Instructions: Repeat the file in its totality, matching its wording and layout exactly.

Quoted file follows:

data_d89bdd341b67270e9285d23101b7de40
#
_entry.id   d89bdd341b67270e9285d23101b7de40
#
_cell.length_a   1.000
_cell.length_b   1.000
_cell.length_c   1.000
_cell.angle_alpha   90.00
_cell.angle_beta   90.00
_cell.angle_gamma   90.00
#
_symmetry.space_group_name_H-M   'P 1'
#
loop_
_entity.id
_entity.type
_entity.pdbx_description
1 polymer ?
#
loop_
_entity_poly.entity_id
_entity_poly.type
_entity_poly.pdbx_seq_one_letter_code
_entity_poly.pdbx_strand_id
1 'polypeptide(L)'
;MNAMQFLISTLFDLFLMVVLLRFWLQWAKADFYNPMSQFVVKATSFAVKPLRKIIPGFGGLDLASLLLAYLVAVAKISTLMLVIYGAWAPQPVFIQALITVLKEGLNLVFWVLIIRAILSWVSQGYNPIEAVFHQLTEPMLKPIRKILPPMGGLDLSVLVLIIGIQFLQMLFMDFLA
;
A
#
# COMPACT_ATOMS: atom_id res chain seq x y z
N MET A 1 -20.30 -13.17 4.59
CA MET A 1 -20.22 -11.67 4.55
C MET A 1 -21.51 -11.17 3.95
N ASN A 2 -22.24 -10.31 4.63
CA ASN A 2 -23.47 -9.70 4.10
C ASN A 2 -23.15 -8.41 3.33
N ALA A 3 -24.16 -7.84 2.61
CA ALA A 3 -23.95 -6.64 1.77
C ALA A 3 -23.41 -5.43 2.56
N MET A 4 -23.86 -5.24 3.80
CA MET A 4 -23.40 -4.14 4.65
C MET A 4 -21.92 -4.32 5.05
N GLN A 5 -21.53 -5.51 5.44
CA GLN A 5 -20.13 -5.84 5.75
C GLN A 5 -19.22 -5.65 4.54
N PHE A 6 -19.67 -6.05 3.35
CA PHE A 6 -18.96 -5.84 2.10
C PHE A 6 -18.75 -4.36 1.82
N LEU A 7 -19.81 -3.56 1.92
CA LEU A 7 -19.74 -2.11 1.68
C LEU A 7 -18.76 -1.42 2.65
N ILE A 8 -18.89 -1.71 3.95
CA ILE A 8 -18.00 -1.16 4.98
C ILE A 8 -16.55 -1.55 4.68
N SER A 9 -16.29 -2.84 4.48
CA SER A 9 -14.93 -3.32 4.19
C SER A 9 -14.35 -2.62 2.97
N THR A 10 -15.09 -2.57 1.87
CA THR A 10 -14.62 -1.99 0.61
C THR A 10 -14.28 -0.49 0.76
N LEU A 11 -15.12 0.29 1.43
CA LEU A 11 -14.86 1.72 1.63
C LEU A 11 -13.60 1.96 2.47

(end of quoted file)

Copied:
data_d89bdd341b67270e9285d23101b7de40
#
_entry.id   d89bdd341b67270e9285d23101b7de40
#
_cell.length_a   1.000
_cell.length_b   1.000
_cell.length_c   1.000
_cell.angle_alpha   90.00
_cell.angle_beta   90.00
_cell.angle_gamma   90.00
#
_symmetry.space_group_name_H-M   'P 1'
#
loop_
_entity.id
_entity.type
_entity.pdbx_description
1 polymer ?
#
loop_
_entity_poly.entity_id
_entity_poly.type
_entity_poly.pdbx_seq_one_letter_code
_entity_poly.pdbx_strand_id
1 'polypeptide(L)'
;MNAMQFLISTLFDLFLMVVLLRFWLQWAKADFYNPMSQFVVKATSFAVKPLRKIIPGFGGLDLASLLLAYLVAVAKISTLMLVIYGAWAPQPVFIQALITVLKEGLNLVFWVLIIRAILSWVSQGYNPIEAVFHQLTEPMLKPIRKILPPMGGLDLSVLVLIIGIQFLQMLFMDFLA
;
A
#
# COMPACT_ATOMS: atom_id res chain seq x y z
N MET A 1 -20.30 -13.17 4.59
CA MET A 1 -20.22 -11.67 4.55
C MET A 1 -21.51 -11.17 3.95
N ASN A 2 -22.24 -10.31 4.63
CA ASN A 2 -23.47 -9.70 4.10
C ASN A 2 -23.15 -8.41 3.33
N ALA A 3 -24.16 -7.84 2.61
CA ALA A 3 -23.95 -6.64 1.77
C ALA A 3 -23.41 -5.43 2.56
N MET A 4 -23.86 -5.24 3.80
CA MET A 4 -23.40 -4.14 4.65
C MET A 4 -21.92 -4.32 5.05
N GLN A 5 -21.53 -5.51 5.44
CA GLN A 5 -20.13 -5.84 5.75
C GLN A 5 -19.22 -5.65 4.54
N PHE A 6 -19.67 -6.05 3.35
CA PHE A 6 -18.96 -5.84 2.10
C PHE A 6 -18.75 -4.36 1.82
N LEU A 7 -19.81 -3.56 1.92
CA LEU A 7 -19.74 -2.11 1.68
C LEU A 7 -18.76 -1.42 2.65
N ILE A 8 -18.89 -1.71 3.95
CA ILE A 8 -18.00 -1.16 4.98
C ILE A 8 -16.55 -1.55 4.68
N SER A 9 -16.29 -2.84 4.48
CA SER A 9 -14.93 -3.32 4.19
C SER A 9 -14.35 -2.62 2.97
N THR A 10 -15.09 -2.57 1.87
CA THR A 10 -14.62 -1.99 0.61
C THR A 10 -14.28 -0.49 0.76
N LEU A 11 -15.12 0.29 1.43
CA LEU A 11 -14.86 1.72 1.63
C LEU A 11 -13.60 1.96 2.47